Sometimes institutions are overthrown by force. At other times, though, they just fade away because no-one, or not enough people anyway, seem to care. Democratic rights can go that way. It has often been observed that at various times in history the popular right to attend assemblies has been regarded not as a precious right to be carefully guarded, but as a burdensome duty which men would very often avoid if they could. Every New Zealand election, now, a significant and increasing number of voters cannot be bothered, just once every three years, getting off their lazy backsides to travel (in most cases) five minutes at the most, in order to exercise a right which our ancestors dreamt of and struggled for for centuries. I despair, sometimes, of the apathy of our countrymen. Part of the reason may be the loss of our sense of community, as we become much more isolated individuals, all in our own homes being fed the same diet of thought-suppressing television entertainment, sitting in front of computers; driving to work in our own motorcars; part of the  reason also is that, as we say of a child who refuses to eat the good food put in front of it, we are ‘too well fed’; our lives are still so comfortable (and discontents are so easily numbed by the mindless distractions of television, the pathetic religion of professional sport, and the rest) that we are just too comfortable to care. But whatever the reason, our apathy is worrying. People, it is said, get the governments they deserve. The appalling dictatorships of less fortunate countries are not just accidents; they inevitably have their foundations in the character of those societies ~ in their bitter divisions, selfishness and shortsightedness and lack of self-control, and in traditions of absolute rule. In Russia or Nazi Germany, Mali or the Middle East, the appalling governments we behold are, in a very rough and ready way, the natural expression of the peoples they rule. Well, the rule is true of us also; and as we ourselves change, so our system of government changes also. As we soften, so we will be more put upon.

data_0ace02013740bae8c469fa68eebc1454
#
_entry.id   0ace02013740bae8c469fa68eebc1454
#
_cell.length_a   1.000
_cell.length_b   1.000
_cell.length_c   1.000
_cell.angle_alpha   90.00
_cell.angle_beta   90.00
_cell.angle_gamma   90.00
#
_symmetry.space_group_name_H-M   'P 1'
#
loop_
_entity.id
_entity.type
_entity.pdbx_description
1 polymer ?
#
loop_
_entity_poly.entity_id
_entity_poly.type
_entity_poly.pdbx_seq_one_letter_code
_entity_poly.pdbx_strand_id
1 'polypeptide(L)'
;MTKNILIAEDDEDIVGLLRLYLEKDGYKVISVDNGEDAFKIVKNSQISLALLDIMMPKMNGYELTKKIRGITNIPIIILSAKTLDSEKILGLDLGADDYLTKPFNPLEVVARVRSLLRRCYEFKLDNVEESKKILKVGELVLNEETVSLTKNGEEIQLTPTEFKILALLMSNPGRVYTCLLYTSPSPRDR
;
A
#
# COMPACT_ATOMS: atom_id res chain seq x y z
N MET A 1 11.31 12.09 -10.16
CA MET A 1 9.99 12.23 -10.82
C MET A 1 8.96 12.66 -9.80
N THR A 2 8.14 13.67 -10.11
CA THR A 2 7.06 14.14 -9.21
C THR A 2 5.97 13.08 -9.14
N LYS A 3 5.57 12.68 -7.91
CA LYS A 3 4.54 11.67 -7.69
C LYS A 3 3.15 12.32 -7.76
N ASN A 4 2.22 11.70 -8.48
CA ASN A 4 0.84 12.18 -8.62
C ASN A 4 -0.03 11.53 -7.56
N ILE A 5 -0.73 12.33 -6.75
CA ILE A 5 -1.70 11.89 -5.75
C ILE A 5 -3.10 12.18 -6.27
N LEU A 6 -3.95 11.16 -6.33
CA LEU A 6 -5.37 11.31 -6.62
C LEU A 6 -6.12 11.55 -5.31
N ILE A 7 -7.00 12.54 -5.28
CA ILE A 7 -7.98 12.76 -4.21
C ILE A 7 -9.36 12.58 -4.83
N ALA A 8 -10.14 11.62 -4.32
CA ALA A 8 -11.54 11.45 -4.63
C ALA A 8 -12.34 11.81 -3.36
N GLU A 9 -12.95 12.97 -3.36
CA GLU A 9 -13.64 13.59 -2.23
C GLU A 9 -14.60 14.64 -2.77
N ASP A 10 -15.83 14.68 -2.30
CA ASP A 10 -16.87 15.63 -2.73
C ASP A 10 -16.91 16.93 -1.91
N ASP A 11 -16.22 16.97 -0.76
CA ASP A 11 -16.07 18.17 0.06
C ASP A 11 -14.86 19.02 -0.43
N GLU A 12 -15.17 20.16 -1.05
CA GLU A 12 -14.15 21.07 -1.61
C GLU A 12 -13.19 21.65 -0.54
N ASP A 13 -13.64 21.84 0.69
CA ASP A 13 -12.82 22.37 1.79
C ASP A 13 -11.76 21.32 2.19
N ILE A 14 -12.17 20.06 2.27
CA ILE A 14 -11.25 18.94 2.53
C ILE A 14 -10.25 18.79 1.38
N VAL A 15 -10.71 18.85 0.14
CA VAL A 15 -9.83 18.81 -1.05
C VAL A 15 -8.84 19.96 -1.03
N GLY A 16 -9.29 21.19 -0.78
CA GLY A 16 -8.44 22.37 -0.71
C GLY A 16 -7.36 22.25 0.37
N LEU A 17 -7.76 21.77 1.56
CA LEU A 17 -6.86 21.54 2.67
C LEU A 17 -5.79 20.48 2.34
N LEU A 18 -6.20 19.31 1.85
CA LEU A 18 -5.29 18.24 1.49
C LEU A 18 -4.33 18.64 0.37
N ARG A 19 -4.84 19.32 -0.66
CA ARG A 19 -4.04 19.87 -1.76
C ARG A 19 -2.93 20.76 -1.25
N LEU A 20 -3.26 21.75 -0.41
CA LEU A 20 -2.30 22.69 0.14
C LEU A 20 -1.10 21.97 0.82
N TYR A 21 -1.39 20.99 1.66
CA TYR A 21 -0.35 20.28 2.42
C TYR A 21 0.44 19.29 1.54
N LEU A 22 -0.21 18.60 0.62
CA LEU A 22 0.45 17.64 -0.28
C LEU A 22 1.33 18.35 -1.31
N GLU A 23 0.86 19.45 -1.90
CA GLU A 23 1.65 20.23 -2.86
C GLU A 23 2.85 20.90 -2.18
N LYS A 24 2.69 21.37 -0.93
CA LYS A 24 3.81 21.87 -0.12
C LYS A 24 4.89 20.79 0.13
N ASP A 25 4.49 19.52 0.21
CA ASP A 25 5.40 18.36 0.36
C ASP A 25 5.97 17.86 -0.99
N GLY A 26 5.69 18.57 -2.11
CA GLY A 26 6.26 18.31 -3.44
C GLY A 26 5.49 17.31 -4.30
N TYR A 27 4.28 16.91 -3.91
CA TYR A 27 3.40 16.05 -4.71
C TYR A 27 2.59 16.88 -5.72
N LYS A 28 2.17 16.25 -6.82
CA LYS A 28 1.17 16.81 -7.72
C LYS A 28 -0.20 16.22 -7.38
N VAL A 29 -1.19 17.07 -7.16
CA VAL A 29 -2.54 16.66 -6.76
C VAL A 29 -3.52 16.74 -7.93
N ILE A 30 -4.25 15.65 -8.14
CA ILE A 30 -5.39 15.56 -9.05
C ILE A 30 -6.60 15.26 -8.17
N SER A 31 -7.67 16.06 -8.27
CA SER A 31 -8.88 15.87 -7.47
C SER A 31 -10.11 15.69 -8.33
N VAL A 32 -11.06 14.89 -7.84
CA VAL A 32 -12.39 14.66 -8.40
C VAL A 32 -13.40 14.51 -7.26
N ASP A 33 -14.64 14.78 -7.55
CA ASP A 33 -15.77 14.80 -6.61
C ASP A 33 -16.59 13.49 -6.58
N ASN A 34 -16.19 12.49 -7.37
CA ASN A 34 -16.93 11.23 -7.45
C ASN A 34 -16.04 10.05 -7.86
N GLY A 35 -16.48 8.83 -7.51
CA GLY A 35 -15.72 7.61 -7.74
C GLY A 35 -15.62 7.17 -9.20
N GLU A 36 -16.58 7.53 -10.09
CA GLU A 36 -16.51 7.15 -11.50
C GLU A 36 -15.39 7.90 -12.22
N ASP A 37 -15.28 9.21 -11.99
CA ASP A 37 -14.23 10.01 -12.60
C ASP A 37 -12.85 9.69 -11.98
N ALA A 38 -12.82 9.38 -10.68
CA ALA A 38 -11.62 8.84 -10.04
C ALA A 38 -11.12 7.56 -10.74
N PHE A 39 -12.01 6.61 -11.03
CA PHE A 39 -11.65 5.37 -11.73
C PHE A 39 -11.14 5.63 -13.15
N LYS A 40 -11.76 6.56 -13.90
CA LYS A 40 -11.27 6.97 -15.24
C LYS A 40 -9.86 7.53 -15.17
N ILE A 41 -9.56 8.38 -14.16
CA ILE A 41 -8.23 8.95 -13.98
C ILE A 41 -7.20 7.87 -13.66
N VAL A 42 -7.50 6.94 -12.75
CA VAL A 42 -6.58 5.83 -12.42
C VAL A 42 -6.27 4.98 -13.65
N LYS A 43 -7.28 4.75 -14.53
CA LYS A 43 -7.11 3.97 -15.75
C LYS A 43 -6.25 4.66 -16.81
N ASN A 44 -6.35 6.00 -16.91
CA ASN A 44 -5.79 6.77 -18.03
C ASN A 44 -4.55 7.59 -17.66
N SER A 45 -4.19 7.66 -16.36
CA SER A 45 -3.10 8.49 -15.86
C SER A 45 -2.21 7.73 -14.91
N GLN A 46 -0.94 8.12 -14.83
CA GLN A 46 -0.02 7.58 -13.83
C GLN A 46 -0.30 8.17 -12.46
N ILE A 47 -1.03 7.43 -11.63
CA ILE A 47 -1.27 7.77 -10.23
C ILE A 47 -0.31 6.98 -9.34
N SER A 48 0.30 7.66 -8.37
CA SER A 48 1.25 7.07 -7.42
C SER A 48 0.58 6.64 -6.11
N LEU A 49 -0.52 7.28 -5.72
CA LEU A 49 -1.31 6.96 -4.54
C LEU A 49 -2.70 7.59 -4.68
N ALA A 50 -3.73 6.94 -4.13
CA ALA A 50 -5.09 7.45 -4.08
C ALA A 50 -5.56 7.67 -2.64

The liberal democratic regime which we take for granted is a plant of very slow growth. It is also a plant that, like all others, must be tended, and which without tending may wither and die. This, perhaps, is another reason for our apathy; we assume that, having attained a pretty high standard of good government, we can leave it to carry on without further attention. But no ~ the rule applies to us as much as to anyone else that ‘the price of liberty is eternal vigilance’. Just as much as does the United States of America, we believe in our own ‘exceptionalism’. We assume that we are somehow exempt from the laws of  history; that nothing can ever go wrong here; that our own ‘innocence’ (and that too is  a myth; we are human beings like everyone else ~ even Maori ~ and not exempt from the usual human flaws) will always protect us. So we venture carelessly on, following any casual impulse or fad. We justify our attitude by saying that we are ‘the social laboratory of the world’. We forget that not all laboratory experiments succeed. The failures and disasters, of course, are equally instructive.